By Tamas Mondovics
The death of 4-year-old Riverview resident Logan Sheppard, after being mauled by two pit bulls, prompted local and state officials to review whether charges should be filed against the mother or any caregiver involved in the incident.
As a result, a meeting of Hillsborough County Sheriff’s Office detectives and the Hillsborough County State Attorney’s Office late last month concluded that there would be no charges filed in the incident.
In his letter to detectives, State Attorney Mark Ober stated that after reviewing the case it was determined that the evidence does not prove the criminal intent required for the charge of child neglect or the charge of aggravated manslaughter.
In part, Ober stated, “The crime of child neglect requires proof beyond a reasonable doubt that a caregiver neglected a child willfully or through culpable negligence…….The term ‘willfully’ has been defined as meaning ‘knowingly, intentionally and purposely.’”
Ober also stated, “While it may be argued that the caregivers were negligent in supervising the child, mere negligence is insufficient to sustain a charge of child neglect…..Instead the evidence indicates that the child’s death was a tragic event brought on by a mistaken belief that the dogs had been secured in a pen in the yard. The fact that the dogs were able to escape the dog pen was unknown at the time of the tragic event.”
According to HCSO deputies, Sheppard and his mother were visiting his uncle, Billy Fredericks Sr. in Riverview, who crated the two pit bulls before the visit. When they arrived at the residence, Sheppard was given some ice cream.
While the adults were in another room, they heard screams and came out to discover the little boy was not in the house.
Two Hillsborough County Sheriff’s Office deputies were approximately 100 yards away at the time conducting an unrelated traffic stop when they heard the screams, ran to the residence and discovered Sheppard in the front yard with the two pit bulls standing over him.
Frederick Sr. immediately crated the dogs, but was reportedly too late as Sheppard was pronounced deceased at the scene.
Fredericks Sr. surrendered the two adult female pit bulls for destruction. The dogs had no prior history of aggression, according to animal control.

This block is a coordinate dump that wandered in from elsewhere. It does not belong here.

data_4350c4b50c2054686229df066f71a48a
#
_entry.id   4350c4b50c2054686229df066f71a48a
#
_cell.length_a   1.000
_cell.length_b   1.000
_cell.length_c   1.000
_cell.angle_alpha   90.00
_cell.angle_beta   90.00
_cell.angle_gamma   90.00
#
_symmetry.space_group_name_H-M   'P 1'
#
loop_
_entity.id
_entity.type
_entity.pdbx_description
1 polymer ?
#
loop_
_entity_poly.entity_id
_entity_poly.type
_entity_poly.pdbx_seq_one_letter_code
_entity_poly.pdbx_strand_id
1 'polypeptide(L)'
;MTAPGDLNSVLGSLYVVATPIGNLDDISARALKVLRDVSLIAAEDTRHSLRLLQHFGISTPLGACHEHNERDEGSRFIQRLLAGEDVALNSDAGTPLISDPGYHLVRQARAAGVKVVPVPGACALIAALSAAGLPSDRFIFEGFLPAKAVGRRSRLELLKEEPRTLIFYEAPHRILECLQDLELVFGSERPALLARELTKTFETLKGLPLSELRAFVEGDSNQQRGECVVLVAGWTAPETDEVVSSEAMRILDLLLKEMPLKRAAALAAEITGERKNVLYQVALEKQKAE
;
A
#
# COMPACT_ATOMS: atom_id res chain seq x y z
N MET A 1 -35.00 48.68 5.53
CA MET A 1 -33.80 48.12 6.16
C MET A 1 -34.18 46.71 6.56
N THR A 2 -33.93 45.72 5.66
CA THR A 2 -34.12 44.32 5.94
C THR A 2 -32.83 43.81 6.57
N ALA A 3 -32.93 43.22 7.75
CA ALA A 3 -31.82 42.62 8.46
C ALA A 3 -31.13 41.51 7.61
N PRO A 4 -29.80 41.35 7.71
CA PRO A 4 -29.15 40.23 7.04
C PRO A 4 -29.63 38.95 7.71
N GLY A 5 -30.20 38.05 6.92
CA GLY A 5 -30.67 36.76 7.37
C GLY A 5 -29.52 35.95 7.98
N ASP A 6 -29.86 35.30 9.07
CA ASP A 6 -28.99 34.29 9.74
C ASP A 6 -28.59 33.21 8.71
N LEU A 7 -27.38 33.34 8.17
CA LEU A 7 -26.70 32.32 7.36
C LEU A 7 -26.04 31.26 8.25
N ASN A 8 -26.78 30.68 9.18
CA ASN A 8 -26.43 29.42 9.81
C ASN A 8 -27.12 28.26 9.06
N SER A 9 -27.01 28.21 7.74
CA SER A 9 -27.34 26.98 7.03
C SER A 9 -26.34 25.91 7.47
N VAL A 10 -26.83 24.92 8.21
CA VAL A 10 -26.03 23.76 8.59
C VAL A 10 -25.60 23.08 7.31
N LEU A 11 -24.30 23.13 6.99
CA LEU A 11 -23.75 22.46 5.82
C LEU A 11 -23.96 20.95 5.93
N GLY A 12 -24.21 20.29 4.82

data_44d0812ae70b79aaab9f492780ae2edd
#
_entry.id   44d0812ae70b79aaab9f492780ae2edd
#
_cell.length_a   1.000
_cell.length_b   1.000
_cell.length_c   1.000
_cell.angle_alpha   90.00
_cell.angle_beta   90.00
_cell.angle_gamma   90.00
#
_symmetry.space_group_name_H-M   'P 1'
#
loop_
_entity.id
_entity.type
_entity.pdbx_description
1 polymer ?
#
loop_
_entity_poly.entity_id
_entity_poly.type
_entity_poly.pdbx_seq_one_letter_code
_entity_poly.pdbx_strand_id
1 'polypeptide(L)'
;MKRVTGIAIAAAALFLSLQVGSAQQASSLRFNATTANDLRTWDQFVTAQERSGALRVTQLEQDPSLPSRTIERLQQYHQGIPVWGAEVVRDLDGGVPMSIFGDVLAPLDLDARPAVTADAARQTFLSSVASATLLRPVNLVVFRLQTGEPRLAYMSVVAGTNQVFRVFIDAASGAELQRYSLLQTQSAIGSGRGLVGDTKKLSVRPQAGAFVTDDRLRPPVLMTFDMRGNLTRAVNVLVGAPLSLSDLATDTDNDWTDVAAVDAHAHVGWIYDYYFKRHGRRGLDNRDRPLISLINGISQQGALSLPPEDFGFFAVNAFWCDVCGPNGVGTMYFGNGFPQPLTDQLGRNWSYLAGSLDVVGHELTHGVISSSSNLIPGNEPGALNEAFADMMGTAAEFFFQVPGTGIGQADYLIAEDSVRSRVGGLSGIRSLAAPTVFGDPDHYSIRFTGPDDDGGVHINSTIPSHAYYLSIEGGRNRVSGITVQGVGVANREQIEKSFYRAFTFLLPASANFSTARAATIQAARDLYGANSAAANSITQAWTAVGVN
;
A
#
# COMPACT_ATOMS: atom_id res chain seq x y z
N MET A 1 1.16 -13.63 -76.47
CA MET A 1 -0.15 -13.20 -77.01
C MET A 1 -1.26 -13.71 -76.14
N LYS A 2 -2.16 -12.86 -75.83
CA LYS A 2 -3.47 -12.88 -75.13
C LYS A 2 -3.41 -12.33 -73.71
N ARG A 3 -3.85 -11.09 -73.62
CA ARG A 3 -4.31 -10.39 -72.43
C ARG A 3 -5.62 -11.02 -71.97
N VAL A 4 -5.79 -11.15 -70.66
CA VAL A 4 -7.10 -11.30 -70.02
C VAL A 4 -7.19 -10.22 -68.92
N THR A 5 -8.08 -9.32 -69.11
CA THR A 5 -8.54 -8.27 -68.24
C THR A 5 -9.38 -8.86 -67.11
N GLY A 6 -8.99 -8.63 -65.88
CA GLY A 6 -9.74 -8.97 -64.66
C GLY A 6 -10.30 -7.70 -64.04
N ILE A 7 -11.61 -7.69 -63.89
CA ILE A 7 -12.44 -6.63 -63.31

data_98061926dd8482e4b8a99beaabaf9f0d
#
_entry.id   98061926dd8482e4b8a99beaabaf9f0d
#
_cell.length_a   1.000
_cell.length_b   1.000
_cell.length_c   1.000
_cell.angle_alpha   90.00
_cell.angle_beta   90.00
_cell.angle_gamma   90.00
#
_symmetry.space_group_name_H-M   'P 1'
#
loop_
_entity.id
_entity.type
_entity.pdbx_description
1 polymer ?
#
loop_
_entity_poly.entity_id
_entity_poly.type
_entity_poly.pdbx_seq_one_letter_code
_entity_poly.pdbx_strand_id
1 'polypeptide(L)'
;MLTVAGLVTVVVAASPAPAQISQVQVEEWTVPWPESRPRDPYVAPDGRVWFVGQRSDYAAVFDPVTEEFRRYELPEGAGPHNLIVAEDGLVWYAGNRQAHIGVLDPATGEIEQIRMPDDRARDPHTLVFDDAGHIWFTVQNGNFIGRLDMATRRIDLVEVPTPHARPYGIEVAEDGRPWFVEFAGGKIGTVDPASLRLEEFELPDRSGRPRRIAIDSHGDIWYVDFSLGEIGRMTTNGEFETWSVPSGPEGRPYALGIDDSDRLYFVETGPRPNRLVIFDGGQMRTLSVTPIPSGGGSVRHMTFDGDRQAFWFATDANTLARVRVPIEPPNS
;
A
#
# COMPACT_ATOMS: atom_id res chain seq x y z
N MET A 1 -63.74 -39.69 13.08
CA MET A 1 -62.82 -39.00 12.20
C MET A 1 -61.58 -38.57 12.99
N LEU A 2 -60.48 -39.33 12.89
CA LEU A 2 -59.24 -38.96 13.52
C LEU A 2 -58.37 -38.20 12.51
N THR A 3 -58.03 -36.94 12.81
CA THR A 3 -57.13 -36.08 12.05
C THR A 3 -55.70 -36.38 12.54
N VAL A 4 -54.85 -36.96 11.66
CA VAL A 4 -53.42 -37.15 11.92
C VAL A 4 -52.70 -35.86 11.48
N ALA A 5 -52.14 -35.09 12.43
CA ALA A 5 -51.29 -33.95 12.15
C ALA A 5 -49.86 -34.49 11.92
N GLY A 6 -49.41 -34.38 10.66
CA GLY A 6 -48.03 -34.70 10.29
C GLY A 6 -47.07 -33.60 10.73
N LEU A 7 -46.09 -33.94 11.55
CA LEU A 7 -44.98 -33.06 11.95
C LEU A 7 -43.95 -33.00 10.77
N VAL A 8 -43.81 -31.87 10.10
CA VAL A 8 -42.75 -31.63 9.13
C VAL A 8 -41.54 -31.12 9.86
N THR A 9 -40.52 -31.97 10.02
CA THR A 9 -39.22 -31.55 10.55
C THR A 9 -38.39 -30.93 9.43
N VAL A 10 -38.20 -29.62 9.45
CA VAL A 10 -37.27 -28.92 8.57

The tragic event sheds light of the reality of dog bite fatalities.
According to DogsBite.org, a 501(c)(3) nonprofit organization and public education Website about dangerous dog breeds, in the first five months of 2013, pit bulls inflicted 93 percent of all dog bite fatalities, well above the average of 60 percent from 2005 to 2012.
Another strong reminder of dog bite realities was the incident in May, involving three pit bulls that viciously attacked and killed a 4-year-old boy in Felton, Del. as reportedly his mother and two nearby repairmen tried to fend the dogs off of the young child.
Dogsbite.org went on to report that 32 U.S. dog bite-related fatalities occurred in 2013 and that pit bulls contributed to 78 percent (25) of these deaths.
While pit bulls are powerful animals, the organization emphasized that they are not the only ones that bite. Rottweilers are considered the second most lethal dog breed.
In the 9-year period from 2005 to 2013, pit bulls killed 176 Americans and accounted for 62 percent of the total recorded deaths (283). Combined, pit bulls and Rottweiler’s accounted for 74 percent of these deaths.
Annual data from 2013 shows that more than half of the fatality victims were children 7-years and younger, and 44 percent were adults, 25-years and older.
Of the total children killed by dogs in 2013, 61 percent were ages 4-years and younger.
To learn more about dog attack fatalities visit www.dogsbite.org.